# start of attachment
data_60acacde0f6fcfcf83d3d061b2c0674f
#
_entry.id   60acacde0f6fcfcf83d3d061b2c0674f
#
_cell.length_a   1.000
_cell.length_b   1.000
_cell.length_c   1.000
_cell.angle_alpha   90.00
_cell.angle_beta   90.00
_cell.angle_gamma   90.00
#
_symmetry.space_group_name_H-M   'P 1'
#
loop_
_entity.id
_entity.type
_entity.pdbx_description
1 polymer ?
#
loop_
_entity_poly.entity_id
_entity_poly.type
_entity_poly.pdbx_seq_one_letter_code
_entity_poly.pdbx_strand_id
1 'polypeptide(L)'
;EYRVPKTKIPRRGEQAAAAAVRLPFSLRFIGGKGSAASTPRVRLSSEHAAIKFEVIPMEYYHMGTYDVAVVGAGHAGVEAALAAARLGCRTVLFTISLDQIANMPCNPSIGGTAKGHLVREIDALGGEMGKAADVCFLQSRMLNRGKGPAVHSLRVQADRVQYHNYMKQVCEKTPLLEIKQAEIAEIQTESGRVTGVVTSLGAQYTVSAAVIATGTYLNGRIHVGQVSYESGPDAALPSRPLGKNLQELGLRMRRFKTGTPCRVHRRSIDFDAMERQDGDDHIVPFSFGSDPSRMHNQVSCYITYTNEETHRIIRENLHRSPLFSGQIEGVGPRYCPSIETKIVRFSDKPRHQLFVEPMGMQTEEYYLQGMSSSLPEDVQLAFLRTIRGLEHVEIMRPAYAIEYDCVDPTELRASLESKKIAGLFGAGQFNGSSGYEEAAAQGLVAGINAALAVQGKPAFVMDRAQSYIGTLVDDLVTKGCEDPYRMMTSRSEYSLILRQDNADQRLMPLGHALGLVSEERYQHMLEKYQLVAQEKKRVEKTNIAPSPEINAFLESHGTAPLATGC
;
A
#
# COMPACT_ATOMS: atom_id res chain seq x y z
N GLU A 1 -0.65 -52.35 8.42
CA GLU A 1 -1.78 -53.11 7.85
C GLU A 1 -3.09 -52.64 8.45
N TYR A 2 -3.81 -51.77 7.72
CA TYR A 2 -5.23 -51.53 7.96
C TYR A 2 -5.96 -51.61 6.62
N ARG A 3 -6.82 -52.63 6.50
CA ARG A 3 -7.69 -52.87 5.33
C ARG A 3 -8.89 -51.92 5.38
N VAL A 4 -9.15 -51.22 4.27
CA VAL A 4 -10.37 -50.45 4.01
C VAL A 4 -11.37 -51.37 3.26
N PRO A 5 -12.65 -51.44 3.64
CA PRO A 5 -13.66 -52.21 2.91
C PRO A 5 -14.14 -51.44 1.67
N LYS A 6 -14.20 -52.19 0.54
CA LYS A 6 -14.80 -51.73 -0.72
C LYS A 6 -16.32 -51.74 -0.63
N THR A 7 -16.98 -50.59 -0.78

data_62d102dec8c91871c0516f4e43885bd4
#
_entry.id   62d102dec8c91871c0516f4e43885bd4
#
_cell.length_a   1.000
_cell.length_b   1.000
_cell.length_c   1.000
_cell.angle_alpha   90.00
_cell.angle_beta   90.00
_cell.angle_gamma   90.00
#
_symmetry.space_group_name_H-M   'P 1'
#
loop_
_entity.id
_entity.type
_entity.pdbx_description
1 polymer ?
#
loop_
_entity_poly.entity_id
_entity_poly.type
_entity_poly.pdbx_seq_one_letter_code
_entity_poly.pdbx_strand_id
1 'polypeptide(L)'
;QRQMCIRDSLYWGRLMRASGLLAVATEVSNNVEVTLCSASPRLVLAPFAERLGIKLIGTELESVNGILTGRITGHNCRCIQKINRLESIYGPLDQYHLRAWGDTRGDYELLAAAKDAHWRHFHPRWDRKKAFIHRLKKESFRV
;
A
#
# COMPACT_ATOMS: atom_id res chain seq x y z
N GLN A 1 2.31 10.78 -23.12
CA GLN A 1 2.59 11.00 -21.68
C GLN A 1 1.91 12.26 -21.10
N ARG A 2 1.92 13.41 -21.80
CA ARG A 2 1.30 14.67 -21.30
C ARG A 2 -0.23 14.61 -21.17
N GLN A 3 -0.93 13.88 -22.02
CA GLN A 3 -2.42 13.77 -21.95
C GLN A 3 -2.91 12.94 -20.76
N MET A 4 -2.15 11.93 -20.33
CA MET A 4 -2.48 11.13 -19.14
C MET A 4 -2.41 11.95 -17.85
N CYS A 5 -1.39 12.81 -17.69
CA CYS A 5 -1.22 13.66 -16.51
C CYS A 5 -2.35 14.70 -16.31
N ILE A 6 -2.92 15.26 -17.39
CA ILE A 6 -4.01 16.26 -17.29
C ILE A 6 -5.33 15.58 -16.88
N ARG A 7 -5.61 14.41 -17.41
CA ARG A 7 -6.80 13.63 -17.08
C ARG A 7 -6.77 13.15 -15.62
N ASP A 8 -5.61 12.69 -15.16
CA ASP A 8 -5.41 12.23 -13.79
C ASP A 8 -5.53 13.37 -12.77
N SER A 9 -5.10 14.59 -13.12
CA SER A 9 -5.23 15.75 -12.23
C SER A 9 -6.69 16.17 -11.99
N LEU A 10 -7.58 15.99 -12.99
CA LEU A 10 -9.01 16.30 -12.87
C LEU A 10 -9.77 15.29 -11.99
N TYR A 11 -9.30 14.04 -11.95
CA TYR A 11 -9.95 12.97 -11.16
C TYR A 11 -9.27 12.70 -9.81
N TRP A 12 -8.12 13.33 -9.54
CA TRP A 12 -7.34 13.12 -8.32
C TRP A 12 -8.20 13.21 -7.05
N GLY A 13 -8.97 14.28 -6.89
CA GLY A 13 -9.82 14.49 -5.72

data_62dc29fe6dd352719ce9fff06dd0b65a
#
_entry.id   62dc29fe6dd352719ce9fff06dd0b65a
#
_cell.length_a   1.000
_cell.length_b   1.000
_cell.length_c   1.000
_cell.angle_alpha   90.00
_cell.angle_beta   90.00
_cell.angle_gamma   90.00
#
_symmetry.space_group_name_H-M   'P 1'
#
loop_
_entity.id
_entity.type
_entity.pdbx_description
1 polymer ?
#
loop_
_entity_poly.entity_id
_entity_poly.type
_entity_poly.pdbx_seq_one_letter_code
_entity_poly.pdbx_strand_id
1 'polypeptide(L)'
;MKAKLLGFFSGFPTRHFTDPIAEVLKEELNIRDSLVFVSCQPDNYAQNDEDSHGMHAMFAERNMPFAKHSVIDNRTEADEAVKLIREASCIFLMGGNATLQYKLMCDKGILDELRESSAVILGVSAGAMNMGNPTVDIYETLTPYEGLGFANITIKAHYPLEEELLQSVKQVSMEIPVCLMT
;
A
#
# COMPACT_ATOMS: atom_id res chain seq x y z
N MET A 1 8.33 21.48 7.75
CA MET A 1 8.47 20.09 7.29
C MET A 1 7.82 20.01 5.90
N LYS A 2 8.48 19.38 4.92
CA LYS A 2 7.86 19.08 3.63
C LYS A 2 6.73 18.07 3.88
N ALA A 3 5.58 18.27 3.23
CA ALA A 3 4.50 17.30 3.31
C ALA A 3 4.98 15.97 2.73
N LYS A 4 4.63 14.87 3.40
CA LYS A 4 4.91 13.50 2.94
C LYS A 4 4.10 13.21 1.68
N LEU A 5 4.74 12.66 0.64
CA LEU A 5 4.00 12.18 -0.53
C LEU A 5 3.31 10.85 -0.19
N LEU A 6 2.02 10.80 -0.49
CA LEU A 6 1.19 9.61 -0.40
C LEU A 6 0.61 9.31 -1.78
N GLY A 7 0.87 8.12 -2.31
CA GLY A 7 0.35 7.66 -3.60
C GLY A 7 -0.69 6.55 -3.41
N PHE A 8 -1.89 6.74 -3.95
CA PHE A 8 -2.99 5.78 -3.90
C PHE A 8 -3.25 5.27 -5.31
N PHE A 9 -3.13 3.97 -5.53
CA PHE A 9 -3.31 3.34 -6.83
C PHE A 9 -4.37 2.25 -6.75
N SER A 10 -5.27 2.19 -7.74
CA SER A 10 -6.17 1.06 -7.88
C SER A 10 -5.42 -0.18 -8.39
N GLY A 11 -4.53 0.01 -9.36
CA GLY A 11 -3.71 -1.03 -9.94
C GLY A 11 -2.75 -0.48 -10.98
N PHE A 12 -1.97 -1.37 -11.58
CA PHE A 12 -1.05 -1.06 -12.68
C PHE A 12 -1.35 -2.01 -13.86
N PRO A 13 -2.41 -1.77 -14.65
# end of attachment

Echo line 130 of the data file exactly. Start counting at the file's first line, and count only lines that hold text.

#